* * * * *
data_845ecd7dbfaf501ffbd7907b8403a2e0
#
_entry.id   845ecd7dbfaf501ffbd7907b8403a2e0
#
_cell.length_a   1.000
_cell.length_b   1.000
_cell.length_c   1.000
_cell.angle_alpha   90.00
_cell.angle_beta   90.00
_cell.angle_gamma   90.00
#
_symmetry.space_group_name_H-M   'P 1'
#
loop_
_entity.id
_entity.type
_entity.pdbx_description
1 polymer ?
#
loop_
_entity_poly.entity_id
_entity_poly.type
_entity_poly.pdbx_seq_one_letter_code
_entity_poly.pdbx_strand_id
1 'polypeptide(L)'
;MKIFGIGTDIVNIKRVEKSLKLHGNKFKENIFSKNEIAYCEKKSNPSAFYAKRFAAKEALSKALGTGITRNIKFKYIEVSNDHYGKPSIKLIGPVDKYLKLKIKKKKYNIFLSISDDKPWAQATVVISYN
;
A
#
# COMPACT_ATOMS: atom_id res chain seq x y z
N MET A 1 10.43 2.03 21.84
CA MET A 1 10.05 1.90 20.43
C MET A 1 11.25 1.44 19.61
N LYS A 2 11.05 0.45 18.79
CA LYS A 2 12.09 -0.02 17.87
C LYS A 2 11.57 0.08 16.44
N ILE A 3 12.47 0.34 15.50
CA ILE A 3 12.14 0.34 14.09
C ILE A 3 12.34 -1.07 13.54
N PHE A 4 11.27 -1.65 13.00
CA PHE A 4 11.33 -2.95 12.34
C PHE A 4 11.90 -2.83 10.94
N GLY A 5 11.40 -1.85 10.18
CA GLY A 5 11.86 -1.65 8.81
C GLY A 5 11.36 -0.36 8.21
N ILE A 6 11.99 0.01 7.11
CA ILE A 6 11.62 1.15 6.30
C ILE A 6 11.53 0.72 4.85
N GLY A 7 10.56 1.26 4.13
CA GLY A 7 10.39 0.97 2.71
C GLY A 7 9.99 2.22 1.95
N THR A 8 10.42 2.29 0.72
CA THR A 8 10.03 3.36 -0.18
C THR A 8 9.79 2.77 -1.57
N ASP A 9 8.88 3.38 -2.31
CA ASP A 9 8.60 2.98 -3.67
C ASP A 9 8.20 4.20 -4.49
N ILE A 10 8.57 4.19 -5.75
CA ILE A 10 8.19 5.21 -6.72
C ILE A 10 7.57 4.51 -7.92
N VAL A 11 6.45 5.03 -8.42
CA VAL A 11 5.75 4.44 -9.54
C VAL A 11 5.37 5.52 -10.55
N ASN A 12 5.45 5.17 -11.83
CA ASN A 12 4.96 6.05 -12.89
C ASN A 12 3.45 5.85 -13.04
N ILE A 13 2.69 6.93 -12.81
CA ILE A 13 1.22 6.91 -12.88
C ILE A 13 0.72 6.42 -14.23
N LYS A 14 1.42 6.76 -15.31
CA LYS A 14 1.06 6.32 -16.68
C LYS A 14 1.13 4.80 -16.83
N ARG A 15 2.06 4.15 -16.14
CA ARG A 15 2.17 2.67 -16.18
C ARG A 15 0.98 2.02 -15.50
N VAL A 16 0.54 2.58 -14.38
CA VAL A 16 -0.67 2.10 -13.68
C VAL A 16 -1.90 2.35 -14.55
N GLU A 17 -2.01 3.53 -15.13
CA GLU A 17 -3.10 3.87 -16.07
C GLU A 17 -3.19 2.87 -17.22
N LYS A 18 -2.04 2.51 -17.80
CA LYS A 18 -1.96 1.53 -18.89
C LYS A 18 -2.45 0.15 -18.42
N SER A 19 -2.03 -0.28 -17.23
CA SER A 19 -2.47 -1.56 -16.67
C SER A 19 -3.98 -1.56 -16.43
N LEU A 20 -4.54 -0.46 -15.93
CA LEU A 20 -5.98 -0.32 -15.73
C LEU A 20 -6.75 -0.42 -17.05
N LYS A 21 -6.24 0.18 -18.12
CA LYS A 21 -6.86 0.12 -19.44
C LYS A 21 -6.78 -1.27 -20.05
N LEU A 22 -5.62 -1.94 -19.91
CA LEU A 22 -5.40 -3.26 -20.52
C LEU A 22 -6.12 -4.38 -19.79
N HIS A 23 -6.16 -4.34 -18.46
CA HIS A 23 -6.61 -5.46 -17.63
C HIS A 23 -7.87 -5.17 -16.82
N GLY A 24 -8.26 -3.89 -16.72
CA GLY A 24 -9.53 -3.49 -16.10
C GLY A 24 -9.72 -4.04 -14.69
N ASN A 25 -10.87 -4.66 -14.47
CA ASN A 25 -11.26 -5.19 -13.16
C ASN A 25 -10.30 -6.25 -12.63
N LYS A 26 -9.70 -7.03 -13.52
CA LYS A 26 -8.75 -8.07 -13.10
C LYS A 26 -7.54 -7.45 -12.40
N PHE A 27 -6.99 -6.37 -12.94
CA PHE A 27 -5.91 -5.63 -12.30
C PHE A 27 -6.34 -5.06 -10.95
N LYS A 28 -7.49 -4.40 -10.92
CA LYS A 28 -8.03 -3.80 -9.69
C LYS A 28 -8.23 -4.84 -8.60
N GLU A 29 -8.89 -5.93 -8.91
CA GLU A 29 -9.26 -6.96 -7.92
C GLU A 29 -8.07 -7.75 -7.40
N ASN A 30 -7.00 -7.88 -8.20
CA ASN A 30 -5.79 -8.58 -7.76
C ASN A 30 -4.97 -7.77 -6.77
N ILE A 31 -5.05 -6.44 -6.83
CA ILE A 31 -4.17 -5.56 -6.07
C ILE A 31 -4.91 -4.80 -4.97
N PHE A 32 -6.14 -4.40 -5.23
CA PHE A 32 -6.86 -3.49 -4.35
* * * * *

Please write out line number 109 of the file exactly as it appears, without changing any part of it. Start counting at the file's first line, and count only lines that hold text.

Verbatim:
N PHE A 27 -6.99 -6.37 -12.94